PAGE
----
(Photo: Dan Delzell)
It has been nearly 20 years since leading Evangelical and Roman Catholic scholars in the United States signed an ecumenical document to deliver a common witness to the modern world. While everyone understands that there are still theological differences, "Evangelicals and Catholics Together" was an amazing effort in 1994 to reach out to one another in Christian love. One affirmation in that document stated: "All who accept Christ as Lord and Savior are brothers and sisters in Christ." This is most certainly true.
If we will keep working out that affirmation in our relationships together, much progress will continue to be made today between believers of different Christian church bodies. The true unity of the Christian faith is experienced by all "brothers and sisters" in God's family. Obviously, there are many children of God among the ranks of Catholics and evangelicals. That is not to say that every evangelical and every Catholic has faith in Christ....but for those who do, there is unity in the Spirit in this world and the next.
Among the points of difference in doctrine that were addressed in the document, the issue of baptism is a significant one. The debate tends to revolve around whether baptism is a "sacrament of regeneration" as Catholics teach, or a "testimony to regeneration" as evangelicals teach. This difference would, at first blush, seem to make it impossible for there to be agreement with one another upon the Gospel. But that is only the case if we place the doctrine of baptism above the previous affirmation that "all who accept Christ as Lord and Savior are brothers and sisters in Christ."
If Catholics and evangelicals truly believe and teach that accepting Christ is necessary for a person to be in God's family, then different teachings about baptism do not have to override the primary doctrine of justification. One of the first affirmations of the document states: "We affirm together that we are justified by grace through faith because of Christ." What a beautiful affirmation for Catholics and evangelicals to make together!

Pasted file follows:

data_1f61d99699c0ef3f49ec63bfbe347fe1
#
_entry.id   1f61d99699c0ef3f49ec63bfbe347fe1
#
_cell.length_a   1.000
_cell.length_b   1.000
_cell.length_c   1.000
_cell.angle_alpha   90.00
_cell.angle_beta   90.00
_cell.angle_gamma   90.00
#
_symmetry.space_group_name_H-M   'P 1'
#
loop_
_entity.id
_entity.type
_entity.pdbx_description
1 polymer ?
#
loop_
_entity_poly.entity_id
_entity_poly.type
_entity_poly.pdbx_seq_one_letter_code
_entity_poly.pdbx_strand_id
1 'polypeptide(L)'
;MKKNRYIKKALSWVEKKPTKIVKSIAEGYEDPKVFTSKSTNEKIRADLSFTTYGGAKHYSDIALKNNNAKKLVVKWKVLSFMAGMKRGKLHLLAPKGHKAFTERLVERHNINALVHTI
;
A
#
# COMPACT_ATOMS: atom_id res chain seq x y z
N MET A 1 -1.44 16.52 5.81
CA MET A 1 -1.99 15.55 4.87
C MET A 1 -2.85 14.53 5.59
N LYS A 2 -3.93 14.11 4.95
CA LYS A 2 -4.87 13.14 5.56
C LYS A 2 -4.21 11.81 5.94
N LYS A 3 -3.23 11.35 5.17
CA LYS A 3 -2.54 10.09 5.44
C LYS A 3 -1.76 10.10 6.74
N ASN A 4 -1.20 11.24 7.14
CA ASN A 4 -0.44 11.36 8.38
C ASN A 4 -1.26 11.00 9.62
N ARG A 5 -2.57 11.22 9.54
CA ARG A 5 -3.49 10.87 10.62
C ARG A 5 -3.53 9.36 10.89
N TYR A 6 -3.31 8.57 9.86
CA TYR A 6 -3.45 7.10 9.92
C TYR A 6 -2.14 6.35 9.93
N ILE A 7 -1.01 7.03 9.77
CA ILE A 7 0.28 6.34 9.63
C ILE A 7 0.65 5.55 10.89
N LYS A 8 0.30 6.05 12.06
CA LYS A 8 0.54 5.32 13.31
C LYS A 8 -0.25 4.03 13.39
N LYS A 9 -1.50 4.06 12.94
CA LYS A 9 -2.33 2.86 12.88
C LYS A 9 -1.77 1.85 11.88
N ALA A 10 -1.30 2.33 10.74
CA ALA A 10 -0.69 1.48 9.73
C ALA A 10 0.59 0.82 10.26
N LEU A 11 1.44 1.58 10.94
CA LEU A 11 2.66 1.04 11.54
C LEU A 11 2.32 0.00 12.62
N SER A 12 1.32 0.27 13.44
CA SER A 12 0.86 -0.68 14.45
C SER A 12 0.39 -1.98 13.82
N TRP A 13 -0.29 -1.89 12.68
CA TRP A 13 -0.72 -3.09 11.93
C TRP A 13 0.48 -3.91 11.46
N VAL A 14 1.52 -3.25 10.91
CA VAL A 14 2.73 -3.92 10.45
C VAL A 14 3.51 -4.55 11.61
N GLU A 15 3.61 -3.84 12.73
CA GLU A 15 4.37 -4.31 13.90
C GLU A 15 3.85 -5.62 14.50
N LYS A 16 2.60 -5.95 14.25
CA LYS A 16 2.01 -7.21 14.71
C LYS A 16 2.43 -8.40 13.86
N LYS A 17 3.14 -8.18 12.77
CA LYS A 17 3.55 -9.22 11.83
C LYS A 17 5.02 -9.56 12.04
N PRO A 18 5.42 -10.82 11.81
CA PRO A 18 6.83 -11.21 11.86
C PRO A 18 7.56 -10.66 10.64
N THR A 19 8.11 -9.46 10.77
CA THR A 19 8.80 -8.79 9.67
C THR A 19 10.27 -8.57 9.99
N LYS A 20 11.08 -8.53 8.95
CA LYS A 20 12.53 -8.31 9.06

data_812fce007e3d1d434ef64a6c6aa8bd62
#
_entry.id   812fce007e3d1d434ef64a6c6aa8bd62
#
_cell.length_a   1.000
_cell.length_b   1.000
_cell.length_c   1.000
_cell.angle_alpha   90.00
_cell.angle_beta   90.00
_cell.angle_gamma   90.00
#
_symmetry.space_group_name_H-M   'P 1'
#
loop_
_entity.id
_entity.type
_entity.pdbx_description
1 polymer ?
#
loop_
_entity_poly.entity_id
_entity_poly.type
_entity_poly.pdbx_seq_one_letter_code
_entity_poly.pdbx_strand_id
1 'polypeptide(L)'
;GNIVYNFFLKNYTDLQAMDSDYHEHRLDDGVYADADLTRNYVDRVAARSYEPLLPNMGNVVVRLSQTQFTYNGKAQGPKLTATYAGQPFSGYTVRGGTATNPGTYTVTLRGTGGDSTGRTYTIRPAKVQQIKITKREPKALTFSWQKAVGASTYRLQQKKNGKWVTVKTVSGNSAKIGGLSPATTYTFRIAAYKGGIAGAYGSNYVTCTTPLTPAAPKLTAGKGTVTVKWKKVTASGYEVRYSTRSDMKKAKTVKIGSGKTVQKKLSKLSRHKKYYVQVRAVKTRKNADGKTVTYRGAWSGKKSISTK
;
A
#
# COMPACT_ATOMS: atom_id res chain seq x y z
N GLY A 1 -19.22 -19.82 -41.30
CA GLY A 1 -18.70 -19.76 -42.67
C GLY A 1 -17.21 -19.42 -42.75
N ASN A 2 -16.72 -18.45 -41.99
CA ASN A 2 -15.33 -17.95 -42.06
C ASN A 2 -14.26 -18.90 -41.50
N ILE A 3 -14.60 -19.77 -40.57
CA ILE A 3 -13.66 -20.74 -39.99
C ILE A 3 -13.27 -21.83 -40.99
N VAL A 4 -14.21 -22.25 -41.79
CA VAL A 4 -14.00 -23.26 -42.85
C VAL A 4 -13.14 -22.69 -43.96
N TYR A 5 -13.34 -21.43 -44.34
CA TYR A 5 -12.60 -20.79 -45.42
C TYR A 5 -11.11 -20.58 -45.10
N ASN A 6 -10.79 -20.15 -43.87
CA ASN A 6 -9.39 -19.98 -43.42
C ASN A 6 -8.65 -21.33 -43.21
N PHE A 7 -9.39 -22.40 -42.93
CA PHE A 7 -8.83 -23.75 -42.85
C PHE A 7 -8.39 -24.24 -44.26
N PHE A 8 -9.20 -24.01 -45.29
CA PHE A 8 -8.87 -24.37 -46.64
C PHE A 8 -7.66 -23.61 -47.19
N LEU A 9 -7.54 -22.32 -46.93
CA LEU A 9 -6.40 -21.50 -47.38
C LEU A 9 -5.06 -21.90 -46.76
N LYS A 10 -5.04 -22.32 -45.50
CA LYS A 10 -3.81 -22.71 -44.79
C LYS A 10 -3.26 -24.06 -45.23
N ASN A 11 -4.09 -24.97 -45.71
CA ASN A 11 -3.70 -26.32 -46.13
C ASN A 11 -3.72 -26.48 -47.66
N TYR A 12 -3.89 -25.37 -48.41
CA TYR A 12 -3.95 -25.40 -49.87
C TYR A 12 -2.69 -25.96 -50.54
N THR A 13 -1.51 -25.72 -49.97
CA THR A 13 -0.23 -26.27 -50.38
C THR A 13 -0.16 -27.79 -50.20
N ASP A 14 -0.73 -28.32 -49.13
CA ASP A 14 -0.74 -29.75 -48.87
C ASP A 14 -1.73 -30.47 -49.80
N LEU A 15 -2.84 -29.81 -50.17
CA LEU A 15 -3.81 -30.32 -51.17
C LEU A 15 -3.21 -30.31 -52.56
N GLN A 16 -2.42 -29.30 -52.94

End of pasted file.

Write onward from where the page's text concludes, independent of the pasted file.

Granted, we evangelicals often use the term "born again" to describe those who have been justified through faith....whereas that term is not typically used by Catholics. But so what? Semantics aside, if two Christians can agree that "we are justified by grace through faith"....and that "living faith is active in love" as agreed upon in the document....then, praise the Lord for this beautiful agreement between Christians.
Catholics certainly don't deny that in the third chapter of the Gospel of John, Jesus taught the necessity of being born again. They just don't tend to use that terminology. The key for evangelical ministers and Catholic priests is one in the same: proclaim the truth that "all who accept Christ as Lord and Savior" are forgiven of their sins. These born again disciples are then called by God to "live in obedience to the divinely inspired Scriptures, which are the infallible Word of God" as stated in the document.